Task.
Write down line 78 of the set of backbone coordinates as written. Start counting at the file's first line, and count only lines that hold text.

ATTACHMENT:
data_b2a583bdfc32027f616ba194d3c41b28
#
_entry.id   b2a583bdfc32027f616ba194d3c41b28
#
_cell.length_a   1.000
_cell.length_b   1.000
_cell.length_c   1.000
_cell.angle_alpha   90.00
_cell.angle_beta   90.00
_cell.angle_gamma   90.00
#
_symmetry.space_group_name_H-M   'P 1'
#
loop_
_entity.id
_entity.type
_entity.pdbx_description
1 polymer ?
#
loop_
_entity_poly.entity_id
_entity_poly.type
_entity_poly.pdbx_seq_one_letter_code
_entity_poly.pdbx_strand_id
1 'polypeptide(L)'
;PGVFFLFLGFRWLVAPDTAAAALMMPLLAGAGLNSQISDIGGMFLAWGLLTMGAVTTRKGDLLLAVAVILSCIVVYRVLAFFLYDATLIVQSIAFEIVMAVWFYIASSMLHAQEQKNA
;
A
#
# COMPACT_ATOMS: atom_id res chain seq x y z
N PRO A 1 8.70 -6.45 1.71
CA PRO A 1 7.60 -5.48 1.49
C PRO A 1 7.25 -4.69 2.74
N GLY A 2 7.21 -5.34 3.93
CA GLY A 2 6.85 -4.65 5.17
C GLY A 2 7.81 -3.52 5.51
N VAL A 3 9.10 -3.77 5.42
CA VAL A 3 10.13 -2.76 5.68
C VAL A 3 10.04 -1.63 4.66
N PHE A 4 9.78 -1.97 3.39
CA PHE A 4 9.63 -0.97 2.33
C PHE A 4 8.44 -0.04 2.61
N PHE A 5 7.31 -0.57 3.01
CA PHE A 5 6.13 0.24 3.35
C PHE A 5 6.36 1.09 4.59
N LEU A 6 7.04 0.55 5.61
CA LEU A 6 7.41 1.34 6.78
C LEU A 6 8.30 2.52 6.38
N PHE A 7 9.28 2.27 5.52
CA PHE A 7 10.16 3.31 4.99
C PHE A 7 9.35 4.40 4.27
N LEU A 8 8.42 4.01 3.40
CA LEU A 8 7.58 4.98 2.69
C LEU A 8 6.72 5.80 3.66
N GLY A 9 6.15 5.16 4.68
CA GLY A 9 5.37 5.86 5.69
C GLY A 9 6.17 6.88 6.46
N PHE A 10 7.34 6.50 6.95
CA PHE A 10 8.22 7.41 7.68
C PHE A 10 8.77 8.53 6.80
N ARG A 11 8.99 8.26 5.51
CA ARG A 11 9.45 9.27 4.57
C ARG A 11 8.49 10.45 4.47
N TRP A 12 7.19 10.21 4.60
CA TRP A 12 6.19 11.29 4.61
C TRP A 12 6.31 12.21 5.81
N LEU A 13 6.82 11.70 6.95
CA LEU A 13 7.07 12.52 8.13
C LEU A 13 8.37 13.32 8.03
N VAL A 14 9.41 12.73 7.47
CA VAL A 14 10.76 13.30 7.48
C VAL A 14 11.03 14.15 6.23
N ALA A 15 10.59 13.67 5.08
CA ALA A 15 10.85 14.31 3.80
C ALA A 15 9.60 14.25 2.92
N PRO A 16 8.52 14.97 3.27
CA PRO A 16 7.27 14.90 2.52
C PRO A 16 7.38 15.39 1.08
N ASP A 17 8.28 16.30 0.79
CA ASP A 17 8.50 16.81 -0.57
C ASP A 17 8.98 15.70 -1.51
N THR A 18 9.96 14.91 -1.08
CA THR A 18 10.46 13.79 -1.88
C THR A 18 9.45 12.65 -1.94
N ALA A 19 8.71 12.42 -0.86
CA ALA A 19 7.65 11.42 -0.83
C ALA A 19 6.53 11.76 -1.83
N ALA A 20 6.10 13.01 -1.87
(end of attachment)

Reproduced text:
C PRO A 16 7.38 15.39 1.08